THE GODS HAVE ARRANGED THE WORLD TO BE A PLOT TO DISTRACT THE WRITER—THEY CREATED THE COMPUTER
I’m not sure I could ever have written a book without a computer. On the other hand—especially since the introduction of the internet—there exists no finer source of distraction than such paradoxical machines (and here I include Smart Phones, tablets, and the like). Under the guise of representing huge technological leaps in productivity, they are a veritable Black Hole in terms of time.
I plead guilty to being so distracted, though in my case I rarely browse the internet at random. Instead, I have long been obsessed with trying to get my computer to work the way I want it to; and thus have spent an inordinate amount of time evaluating software as a byproduct of my mission impossible.
Trying to get a computer to work just the way you want it is a delusion because the people who design the machines and write the software are from another planet—and just don’t think like we artistic humans do. But these days I’m willing to compromise; and it appears the geeks are willing to throw us a bone or two. Why not, since they have infiltrated the Earth so successfully.
What did software pioneer Marc Andreessen say some little time back? “Software is eating the world.” At the time he was arguing in favor of HP’s takeover of British software company Autonomy for $11.1 billion—which has certainly taken a bite out of HP—but his basic argument seems valid for all that.
I should have guessed that computer geeks were aliens a long time ago. For starters, they have their own language. What normal person would say: “Boot up your computer.” In fact, a simple glance at Bill Gates should have been enough—I was able to study him at close quarters in Ireland a decade or so back—and Steve Ballmer is clearly from off the planet. But there were other clues.
For instance I wanted to do things with my computer—like write and then print out the result—whereas the geeks all worshipped the technology for itself, and regarded the notion of connecting computers and printers as quite bizarre. Good grief! Why would anyone want to do that when you could read perfectly well off the screen. Mind you, here I am harking back to the Eighties when the Soviet Union produced all the bad guys—and before bankers ruled the earth. Life was simpler for us thriller writers in those days—except where computers were concerned.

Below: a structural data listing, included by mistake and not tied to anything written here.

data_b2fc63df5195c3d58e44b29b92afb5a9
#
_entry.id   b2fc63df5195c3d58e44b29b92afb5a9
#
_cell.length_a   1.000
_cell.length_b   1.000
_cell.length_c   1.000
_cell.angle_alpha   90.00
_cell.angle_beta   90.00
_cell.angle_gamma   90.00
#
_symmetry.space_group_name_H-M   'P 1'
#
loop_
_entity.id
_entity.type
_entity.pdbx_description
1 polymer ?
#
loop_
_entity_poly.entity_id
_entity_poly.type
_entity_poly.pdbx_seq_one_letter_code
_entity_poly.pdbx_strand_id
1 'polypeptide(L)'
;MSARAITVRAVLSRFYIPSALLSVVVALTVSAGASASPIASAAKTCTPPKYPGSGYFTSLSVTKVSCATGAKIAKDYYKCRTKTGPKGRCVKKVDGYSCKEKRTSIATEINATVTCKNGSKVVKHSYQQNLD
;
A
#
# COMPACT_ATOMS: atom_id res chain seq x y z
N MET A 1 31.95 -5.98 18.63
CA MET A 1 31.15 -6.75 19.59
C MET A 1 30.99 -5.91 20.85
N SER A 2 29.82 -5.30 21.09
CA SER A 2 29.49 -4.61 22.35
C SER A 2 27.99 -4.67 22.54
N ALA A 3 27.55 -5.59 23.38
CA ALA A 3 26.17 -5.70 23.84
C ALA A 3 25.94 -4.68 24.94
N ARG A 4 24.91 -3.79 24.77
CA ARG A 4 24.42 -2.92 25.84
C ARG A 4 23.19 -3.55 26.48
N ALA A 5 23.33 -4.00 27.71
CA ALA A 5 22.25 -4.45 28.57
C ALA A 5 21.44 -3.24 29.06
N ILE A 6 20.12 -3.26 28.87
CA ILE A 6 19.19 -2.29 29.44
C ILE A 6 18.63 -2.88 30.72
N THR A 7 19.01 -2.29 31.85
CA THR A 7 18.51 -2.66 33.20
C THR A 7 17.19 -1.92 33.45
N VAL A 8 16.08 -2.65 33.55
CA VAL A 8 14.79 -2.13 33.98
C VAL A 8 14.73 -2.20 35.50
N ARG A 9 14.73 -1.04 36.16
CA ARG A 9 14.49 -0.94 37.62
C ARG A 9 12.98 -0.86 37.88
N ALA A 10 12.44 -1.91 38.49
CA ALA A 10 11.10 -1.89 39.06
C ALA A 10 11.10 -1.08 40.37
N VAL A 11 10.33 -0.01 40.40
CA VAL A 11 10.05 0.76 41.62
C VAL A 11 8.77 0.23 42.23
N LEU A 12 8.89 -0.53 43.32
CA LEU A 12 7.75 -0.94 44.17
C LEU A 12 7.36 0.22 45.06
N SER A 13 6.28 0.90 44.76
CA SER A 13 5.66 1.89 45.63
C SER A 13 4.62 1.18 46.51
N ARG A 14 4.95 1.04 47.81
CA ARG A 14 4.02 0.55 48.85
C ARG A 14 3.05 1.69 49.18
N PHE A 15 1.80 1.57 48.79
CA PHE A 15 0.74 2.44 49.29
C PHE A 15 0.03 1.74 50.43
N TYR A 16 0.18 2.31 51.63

But has this quest for a biddable computer been a complete waste of time, energy and creative potential? Some could make a good case to that effect—and they would have my sympathy. Nonetheless, I think otherwise. Firstly, I am all too aware of the holes in my cognitive abilities that needed to be plugged. Secondly, even when you fail—as in running up against really lousy software, you learn. Thirdly, this whole exercise has been intellectually interesting. Fourthly—believe it or not—I seem to be getting a result. I say that cautiously, but with a degree of optimism. After a few more years, it may finally be appropriate for my epitaph to read:
HE FINALLY GOT HIS COMPUTER TO WORK THE WAY HE WANTED—AND HE WROTE A FEW BOOKS TOO
One can but dream! Such thoughts have been surfacing while I have been going through all the software I have tried on my old machine. Do I want to transfer it across—or delete it? Over two hundred programs have been found wanting; and have bitten the dust. Do I think about their creators? Actually I do. I have considerable experience of start-ups—and I’m all too familiar with the sinking feeling one get when sales feedback is negative. Nonetheless…
Simplify! Simplify! Simplify! All else is distraction. And after you have done all that, reflect that what you’ll still be left with in today’s technological world is still—complexity. And I haven’t even touched on the Social Media!
Who says the gods don’t have a sense of humor!